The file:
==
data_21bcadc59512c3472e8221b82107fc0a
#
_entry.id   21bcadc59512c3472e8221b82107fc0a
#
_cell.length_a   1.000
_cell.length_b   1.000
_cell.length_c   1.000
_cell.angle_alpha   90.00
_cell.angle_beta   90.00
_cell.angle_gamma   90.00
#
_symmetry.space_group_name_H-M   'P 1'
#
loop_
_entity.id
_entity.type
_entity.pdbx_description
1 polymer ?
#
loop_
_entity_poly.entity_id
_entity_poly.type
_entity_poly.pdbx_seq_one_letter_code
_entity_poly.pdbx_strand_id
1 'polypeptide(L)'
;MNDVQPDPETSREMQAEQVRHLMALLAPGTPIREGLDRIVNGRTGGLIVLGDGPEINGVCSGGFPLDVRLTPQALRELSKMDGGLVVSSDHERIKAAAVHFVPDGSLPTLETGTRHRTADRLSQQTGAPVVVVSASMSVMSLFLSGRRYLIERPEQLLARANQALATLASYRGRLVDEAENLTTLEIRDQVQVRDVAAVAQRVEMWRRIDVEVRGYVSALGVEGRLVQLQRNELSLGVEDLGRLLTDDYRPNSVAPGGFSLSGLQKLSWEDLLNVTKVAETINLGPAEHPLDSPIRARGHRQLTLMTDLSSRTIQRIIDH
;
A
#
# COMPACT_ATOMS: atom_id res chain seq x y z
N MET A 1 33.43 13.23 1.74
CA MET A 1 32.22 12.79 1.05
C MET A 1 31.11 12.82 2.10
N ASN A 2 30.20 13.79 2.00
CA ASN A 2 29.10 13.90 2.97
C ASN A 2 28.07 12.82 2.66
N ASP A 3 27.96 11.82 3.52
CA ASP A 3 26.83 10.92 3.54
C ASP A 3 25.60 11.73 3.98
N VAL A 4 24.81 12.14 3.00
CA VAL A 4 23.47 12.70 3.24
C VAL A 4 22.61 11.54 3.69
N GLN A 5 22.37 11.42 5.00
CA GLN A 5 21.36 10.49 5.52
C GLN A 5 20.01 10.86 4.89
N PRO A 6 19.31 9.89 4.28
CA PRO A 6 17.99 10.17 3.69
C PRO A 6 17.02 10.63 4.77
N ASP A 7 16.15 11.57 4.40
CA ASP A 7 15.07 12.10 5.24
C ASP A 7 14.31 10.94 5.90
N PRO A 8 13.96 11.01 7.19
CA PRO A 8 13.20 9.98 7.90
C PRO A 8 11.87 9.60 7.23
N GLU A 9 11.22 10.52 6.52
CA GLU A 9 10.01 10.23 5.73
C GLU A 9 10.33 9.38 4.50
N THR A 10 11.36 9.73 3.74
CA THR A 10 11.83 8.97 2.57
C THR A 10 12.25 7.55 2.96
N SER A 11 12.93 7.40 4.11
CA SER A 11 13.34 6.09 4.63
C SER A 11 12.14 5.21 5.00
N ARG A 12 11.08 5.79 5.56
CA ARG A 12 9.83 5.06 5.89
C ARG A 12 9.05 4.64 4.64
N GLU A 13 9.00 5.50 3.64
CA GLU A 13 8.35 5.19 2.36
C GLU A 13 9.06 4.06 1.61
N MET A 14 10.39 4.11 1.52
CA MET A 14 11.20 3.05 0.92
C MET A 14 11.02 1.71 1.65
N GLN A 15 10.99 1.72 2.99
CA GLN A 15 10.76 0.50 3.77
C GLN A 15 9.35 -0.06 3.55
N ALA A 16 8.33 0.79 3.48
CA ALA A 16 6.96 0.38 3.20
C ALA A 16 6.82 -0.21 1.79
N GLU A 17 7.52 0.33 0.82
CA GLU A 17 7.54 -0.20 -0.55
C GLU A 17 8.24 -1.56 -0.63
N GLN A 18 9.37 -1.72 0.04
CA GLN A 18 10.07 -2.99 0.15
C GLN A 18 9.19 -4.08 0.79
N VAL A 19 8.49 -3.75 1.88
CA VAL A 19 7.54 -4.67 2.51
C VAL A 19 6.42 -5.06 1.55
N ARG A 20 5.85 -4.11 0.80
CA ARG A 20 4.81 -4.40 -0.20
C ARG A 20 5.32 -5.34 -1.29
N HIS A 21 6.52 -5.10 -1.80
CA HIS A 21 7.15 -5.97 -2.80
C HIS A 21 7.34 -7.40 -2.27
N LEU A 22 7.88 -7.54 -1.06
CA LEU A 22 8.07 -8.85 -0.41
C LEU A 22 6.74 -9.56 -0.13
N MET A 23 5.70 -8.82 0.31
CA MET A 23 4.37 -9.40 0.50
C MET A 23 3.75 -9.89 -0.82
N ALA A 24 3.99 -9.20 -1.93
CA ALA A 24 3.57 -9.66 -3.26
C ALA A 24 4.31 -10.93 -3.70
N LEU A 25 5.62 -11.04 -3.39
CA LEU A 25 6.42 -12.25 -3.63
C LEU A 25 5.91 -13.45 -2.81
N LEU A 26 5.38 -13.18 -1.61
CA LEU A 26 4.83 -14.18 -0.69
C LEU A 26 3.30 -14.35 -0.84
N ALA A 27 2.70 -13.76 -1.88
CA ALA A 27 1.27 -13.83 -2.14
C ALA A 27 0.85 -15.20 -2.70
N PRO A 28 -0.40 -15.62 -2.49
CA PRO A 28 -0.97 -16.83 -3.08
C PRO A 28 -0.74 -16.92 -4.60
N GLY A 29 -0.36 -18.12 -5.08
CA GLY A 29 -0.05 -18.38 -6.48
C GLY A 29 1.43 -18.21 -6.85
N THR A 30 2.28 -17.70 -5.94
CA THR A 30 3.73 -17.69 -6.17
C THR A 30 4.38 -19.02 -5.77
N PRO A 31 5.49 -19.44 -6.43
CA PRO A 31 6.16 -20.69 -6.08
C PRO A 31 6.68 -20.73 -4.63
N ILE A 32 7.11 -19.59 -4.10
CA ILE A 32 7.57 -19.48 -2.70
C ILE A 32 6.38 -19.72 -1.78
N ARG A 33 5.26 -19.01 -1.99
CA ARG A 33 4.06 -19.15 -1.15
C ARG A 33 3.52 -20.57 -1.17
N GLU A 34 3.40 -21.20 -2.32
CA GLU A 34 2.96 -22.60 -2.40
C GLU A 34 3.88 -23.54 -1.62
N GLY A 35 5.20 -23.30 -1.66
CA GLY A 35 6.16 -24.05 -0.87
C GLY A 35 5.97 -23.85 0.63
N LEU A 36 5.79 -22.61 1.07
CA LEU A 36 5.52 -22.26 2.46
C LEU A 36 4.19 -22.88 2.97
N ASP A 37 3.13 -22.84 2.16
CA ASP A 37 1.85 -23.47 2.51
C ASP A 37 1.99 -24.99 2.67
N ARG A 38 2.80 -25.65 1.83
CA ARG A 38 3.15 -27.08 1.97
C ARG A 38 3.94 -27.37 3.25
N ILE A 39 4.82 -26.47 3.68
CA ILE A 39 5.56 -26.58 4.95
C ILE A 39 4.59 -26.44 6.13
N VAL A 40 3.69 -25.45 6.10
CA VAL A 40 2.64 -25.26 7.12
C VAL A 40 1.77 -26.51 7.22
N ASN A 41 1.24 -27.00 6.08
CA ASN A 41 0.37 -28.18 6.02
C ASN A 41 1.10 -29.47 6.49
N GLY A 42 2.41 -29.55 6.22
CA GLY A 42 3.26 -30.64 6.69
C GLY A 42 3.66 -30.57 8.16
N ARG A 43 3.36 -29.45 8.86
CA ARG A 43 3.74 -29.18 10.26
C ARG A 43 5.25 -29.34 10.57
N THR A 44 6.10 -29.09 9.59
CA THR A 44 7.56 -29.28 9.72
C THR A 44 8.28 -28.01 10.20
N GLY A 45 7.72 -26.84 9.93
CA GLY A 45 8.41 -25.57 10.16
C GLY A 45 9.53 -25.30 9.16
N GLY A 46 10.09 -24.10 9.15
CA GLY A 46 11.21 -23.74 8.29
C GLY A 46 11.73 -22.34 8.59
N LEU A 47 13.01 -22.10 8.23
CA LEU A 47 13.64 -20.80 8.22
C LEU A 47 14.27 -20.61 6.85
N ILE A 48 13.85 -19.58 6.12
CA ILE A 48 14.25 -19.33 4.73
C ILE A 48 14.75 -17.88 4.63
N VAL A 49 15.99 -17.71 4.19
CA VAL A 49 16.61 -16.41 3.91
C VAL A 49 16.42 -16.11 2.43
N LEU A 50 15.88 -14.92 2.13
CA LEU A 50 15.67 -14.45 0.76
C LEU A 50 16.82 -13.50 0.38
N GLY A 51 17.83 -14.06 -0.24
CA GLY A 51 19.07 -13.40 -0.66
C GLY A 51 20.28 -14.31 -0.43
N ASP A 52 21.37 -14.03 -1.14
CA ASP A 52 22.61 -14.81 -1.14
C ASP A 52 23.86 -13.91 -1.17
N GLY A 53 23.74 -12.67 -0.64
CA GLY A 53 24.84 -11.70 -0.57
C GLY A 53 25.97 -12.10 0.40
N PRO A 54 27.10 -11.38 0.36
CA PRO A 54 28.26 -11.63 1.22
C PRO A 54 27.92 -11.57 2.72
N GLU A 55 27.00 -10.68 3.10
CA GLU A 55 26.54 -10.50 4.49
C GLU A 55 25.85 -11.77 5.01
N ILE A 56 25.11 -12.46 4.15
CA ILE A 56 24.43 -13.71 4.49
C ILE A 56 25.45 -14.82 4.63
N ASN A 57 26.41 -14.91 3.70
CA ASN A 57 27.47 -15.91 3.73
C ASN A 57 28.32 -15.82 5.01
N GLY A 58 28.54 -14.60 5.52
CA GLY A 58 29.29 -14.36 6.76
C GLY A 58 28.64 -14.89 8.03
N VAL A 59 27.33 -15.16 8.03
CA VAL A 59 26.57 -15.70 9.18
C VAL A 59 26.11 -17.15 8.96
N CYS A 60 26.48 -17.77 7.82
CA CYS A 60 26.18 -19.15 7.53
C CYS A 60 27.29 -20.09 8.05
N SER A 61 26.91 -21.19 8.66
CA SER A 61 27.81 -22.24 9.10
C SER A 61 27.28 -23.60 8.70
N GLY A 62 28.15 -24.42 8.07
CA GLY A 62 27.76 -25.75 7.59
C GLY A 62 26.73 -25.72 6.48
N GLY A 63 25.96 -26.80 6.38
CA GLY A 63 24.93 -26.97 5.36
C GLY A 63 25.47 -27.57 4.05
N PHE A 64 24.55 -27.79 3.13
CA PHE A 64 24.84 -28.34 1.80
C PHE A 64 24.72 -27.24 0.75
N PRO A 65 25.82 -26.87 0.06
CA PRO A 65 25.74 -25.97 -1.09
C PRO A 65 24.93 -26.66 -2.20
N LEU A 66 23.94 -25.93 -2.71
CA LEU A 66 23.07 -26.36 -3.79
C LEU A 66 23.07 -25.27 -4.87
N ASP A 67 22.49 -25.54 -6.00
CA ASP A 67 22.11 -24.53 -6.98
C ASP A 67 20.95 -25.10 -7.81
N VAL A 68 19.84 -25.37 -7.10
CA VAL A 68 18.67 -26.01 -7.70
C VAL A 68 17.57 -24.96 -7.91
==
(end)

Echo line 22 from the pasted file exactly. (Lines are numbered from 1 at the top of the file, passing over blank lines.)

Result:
_entity_poly.type